Another thing to look out for is mergers and acquisitions. The major and large oil companies with high revenues will swoop in to take advantage of the situation to buy up some distressed smaller companies at bargain prices.
Active rigs count will drop rapidly. US oil production will continue to increase during the first quarter of 2015, slow in the second quarter and be flat to declining by the third quarter. American oil production does not auger well for 2015 based on its response to falling prices.
The price of oil will rebound before the end of the 2nd quarter. Price will not return to $100 per barrel anytime soon, primarily because of the strength of the U.S. dollar and other short term factors. We should expect $70 – $80 as the price of oil before end of year. Of course much hinges on what OPEC decides to do at the end of the first quarter of 2015 as to whether it will cut production.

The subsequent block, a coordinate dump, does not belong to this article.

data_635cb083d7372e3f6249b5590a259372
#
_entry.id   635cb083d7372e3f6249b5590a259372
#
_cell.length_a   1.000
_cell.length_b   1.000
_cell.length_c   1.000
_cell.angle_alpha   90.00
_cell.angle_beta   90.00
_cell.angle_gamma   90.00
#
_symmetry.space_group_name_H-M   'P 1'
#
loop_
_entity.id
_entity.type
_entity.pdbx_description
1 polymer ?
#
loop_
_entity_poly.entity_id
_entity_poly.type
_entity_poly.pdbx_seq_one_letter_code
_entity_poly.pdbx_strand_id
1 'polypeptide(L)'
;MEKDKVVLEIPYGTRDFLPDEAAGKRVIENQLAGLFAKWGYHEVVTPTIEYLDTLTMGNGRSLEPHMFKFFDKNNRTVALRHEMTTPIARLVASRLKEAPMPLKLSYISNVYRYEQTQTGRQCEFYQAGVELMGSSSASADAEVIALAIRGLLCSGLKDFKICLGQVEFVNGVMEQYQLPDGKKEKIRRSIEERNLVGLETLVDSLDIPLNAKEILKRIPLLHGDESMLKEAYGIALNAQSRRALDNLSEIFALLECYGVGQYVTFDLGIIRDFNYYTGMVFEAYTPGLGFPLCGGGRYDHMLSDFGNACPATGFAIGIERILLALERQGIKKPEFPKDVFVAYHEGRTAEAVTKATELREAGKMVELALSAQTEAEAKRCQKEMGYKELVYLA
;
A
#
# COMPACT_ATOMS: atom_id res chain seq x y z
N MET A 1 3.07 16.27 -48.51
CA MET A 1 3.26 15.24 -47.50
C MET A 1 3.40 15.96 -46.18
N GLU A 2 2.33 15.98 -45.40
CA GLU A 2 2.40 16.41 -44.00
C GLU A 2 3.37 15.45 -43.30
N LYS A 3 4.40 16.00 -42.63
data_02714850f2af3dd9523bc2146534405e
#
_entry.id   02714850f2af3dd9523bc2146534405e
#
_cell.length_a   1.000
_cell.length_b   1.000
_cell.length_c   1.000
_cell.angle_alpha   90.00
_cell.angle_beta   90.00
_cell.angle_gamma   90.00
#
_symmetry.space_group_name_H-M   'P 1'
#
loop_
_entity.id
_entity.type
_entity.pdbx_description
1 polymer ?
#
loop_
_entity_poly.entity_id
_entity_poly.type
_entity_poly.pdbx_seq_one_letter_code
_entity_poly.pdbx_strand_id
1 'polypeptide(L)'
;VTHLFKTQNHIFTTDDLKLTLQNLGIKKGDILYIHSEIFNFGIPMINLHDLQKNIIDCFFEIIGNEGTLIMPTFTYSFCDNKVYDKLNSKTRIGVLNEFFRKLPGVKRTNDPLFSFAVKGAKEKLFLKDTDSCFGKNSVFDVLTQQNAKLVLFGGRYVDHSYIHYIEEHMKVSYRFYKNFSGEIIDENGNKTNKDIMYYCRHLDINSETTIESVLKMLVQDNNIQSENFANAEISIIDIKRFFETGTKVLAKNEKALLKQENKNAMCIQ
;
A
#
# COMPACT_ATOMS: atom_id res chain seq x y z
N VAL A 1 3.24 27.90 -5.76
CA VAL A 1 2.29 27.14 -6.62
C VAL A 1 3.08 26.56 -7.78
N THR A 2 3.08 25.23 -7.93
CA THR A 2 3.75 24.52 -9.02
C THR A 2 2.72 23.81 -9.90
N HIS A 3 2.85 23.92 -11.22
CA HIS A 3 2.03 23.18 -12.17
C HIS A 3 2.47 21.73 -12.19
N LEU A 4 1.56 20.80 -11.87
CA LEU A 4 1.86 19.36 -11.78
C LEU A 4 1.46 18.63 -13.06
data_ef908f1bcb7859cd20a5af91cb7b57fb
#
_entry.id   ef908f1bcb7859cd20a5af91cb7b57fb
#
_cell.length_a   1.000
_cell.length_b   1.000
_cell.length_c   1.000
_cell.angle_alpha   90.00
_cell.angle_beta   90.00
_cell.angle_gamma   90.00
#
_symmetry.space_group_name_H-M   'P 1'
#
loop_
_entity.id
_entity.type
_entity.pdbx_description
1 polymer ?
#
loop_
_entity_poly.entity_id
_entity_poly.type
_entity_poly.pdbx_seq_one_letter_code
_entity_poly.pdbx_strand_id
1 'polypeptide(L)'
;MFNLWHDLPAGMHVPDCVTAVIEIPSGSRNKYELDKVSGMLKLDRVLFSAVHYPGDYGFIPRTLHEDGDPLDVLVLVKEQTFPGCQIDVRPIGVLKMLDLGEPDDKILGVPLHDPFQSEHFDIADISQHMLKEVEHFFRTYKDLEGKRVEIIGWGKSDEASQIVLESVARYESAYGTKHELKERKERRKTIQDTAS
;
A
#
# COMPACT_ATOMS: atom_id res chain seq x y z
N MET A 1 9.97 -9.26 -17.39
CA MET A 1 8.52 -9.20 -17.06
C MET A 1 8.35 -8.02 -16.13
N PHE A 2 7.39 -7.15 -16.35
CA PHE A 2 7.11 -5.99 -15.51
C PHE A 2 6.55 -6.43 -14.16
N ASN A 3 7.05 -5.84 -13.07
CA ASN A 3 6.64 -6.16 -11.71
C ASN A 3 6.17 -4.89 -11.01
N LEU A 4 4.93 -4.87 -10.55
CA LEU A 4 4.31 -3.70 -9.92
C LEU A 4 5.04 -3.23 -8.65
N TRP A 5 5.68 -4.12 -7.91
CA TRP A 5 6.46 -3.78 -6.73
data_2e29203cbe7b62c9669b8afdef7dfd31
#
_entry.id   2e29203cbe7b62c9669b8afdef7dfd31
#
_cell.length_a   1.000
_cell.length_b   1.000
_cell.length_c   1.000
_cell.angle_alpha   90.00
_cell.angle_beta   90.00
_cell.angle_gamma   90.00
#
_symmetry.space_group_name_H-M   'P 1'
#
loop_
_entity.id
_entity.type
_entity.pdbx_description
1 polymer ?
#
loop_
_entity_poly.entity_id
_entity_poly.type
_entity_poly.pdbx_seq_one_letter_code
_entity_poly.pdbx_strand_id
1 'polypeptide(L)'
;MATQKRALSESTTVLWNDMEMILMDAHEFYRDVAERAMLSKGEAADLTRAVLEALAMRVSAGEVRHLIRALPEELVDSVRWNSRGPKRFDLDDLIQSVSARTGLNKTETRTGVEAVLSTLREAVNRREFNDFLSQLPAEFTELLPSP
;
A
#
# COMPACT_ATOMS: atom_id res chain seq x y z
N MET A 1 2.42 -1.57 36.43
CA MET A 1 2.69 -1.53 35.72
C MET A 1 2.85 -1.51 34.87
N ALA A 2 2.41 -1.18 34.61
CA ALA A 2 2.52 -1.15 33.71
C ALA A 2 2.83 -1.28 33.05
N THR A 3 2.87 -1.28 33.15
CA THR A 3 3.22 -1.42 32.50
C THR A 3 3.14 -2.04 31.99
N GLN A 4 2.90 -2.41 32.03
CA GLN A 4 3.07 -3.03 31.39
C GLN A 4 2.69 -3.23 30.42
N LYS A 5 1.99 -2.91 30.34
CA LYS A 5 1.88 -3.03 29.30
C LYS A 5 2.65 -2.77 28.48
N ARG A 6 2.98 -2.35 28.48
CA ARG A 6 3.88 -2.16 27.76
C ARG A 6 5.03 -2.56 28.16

Russia on the other hand is on the brink and may well turn out to be the biggest loser in this whole decline in oil prices. Russia’s attempts to produce more oil to sell for more dollars is not sustainable, On the other hand it also cannot close its very expensive oil production installations unless something drastic happens, expect Russia and Venezuelan economies in 2015 to suffer their worst performance in recent decades.
The continuous fall in the price of oil has certainly been a crude awakening in the economic and geopolitical arena with accompanying conspiracy theories. In the long run, this will become a little water under the bridge and in time OPEC – a slick business group – will always ensure that they preserve their oil wells